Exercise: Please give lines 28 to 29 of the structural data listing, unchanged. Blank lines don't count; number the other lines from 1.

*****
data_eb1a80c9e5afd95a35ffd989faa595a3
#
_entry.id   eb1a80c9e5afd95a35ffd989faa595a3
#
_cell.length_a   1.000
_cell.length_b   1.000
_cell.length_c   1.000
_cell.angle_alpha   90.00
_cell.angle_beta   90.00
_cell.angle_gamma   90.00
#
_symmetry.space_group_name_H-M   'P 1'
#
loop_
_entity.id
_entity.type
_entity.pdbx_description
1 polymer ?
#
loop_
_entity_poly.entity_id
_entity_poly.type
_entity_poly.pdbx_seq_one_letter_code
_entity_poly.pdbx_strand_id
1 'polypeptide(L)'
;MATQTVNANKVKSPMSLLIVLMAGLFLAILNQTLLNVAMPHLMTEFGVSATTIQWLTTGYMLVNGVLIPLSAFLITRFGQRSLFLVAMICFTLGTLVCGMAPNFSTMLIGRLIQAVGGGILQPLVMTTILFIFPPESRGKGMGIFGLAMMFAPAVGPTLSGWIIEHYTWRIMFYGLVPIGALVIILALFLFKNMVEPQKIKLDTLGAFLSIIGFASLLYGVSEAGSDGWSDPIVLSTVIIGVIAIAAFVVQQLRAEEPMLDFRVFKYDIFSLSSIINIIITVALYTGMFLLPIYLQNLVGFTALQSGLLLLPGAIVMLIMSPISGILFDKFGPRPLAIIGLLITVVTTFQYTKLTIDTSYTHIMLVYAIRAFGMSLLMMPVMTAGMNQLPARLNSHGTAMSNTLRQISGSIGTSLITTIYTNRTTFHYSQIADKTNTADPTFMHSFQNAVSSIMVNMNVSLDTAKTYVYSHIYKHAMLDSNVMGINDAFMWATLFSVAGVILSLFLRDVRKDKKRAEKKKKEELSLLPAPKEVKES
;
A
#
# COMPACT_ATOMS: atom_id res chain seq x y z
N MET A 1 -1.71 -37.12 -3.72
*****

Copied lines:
A
#